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Gen Y, you need to choose: Get a good start on retirement saving, or buy a house.

A lot of 20- and 30-somethings can't have both. They need to accept it, and start thinking about what really matters to them as a financial goal.

Home ownership vs. retirement saving: Now, there's a topic you don't hear talked about much in registered retirement savings season. Maybe it's because the people selling investments and advice for retirement also make a lot of money from mortgages. It's in their interest to keep up the fiction that it's no problem to do it all.

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As part of Finance February here at The Globe and Mail, we're presenting information on investing and retirement matters of interest to all ages. Let's dig into what could be the most important financial consideration a young adult will make: Start saving for retirement, or for a house down payment.

Retirement could be 40 to 50 years ahead when you're in your early 20s, but you can't ignore it. Pensions aren't as good or available as they used to be in many jobs. Many Gen Y members aren't getting a sniff of a pension because employers will only hire them for contracts, not for full-time positions. And, our aging population will strain government finances in the years ahead.

Home buying is something you want to do in your 30s, which means you have to start preparing in your 20s by saving for a down payment. You'll need $25,000 to $30,000 to cover a 5-per-cent down payment on the average-priced resale home in Canada and closing costs. In cities like Vancouver, Calgary or Toronto, you'll need to save $5,000 to $15,000 more than that.

If you earn $40,000 gross as a 20-something employee, you might conceivably have $32,000 to take home after taxes and other deductions. If you saved 15 per cent of that much annually and used a high-interest savings account paying 1.5 per cent, you'd roughly need five to 10 years to get your down payment.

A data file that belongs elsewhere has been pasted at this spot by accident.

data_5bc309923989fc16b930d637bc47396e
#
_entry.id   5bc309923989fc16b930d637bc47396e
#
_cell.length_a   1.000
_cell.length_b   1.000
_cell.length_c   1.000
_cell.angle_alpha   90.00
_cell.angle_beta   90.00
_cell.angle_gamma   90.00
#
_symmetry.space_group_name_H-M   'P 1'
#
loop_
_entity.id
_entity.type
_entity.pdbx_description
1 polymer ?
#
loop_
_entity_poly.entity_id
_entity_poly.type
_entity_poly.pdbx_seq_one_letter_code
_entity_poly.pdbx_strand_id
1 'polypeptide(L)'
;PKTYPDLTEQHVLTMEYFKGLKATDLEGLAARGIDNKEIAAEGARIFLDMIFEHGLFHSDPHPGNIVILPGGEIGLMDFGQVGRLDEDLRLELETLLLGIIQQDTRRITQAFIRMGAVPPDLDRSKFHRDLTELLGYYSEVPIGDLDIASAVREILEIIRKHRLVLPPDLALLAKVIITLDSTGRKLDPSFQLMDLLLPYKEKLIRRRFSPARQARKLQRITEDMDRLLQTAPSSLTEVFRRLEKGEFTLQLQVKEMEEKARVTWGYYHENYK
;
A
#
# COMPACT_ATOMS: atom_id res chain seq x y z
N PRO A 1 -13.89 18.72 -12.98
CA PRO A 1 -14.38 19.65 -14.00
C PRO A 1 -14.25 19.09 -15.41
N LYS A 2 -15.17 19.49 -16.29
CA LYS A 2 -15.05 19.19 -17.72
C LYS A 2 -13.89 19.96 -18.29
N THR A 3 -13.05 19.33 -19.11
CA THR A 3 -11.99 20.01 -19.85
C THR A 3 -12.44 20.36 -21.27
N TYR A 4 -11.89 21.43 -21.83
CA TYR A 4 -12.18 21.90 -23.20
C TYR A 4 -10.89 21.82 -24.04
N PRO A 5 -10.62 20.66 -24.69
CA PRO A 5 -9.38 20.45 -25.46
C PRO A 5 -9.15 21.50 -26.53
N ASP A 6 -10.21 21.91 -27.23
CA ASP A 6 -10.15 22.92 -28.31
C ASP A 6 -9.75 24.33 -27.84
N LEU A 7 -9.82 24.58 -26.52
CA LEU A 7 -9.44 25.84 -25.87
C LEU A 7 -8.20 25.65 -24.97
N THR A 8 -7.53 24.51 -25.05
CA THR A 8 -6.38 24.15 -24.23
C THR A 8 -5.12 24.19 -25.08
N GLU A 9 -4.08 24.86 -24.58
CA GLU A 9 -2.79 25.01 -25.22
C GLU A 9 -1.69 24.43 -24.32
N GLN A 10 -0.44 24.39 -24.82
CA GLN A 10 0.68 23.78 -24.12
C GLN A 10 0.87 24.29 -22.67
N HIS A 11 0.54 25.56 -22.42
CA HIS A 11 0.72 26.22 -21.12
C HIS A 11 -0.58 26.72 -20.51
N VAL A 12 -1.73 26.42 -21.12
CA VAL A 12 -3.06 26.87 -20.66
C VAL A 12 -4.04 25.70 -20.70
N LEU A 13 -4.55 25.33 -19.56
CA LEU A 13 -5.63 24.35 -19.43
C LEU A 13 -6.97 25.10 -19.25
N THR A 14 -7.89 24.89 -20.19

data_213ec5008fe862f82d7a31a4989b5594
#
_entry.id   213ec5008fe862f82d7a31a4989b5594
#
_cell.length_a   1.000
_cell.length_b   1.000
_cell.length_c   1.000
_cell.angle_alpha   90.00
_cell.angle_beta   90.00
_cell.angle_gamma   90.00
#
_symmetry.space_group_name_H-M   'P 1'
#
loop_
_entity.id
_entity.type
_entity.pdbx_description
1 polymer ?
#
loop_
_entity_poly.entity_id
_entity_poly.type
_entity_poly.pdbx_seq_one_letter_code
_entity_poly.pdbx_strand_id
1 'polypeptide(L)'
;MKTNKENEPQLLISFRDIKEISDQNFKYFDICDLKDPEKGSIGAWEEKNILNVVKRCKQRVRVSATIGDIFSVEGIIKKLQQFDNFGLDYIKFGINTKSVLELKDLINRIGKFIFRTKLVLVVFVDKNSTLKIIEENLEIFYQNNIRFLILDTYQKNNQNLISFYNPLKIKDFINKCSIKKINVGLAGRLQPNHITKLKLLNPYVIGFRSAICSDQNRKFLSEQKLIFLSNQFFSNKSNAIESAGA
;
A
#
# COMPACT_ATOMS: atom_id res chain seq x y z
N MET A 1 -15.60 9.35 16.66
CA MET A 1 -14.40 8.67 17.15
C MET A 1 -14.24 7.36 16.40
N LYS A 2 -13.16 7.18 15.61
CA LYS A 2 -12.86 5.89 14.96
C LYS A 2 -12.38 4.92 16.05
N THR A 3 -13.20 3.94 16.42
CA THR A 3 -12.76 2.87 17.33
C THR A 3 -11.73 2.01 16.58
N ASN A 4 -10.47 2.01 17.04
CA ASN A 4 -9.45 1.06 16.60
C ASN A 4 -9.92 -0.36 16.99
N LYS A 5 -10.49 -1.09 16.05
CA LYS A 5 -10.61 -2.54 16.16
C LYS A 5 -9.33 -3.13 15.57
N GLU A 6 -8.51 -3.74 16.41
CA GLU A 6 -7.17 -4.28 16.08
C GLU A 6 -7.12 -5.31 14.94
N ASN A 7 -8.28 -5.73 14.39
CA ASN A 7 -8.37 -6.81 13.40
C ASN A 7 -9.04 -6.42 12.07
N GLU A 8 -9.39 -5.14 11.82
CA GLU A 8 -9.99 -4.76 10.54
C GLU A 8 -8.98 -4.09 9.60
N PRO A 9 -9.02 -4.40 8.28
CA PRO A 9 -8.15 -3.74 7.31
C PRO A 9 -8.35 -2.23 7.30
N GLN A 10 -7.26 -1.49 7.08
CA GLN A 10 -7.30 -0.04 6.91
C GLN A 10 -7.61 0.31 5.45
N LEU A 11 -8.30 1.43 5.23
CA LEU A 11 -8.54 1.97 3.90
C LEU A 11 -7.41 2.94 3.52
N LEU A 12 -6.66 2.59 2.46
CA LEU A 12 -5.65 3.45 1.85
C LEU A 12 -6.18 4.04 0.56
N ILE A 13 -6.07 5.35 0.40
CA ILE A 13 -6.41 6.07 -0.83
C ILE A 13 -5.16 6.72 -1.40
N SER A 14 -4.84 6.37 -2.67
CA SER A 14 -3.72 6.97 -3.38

Let's back up a little to the point at which a young adult graduates from college or university. The top priority at this point is to pay off any student debt, not save for retirement or a house. Yes, the returns from investing might be higher than the rate on your student debt, currently 5.5 per cent for floating rate government loans and 8 per cent for fixed rate loans. (There's a 15-per-cent federal tax credit on government student loan interest, so your net cost on these loans is actually lower.)

But paying off your student debt isn't just about math. It also allows you to focus your full financial resources on your next goal. This is the point where you need to think about how home ownership fits into your future plans.

There's a trick for buying a first house and saving for retirement at the same time. You put money in a registered retirement savings plan, and withdraw up to $25,000 of it later on using the Home Buyers' Plan. This federal government program requires you to pay the money back into your RRSP, but those repayments can last for 15 years and may limit your resources for making any new contributions.

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The HBP has been used more than 2.6 million times since it was introduced in 1992, which tells you that young people have long tilted toward home buying over retirement saving. With RRSPs being used to buy houses, no wonder there's so much concern today about whether people are putting enough away for retirement.

Dead set on buying a home as soon as possible and saving for retirement later? It can be done, but you'll need to really apply yourself once your kids are out of the expensive daycare years and you reach the prime earnings stage of your career. Forget about moving up to a bigger house and leasing a couple of SUVs – there won't be money for that if you want to backfill your RRSP.

Now, consider a radical alternative. You rent indefinitely, and build up a fat and happy RRSP with the money you're saving because you don't own a house. Maybe you turn your attention at some point to a house down payment, or maybe you don't. The one thing you know for sure is that you've nailed your retirement savings obligations by creating a pool of money that will benefit from decades of compounding.

Most people will go for Door No. 1, the house. No biggie. They just need to be ready to crank up the retirement savings later. Don't just nod your head that you will. You have to do it.


Gen Y retirement primer

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Recent books:

The Moolala Guide to Rockin' Your RRSP, by Bruce Sellery

RRSPs – The Ultimate Wealth Builder, by Gordon Pape

Trusty websites:

The Globe and Mail's Retirement & RRSPs page

The website's RRSP page:

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Investopedia's RRSP page

The Retire Happy blog RRSP guide


Follow me on Twitter @rcarrick

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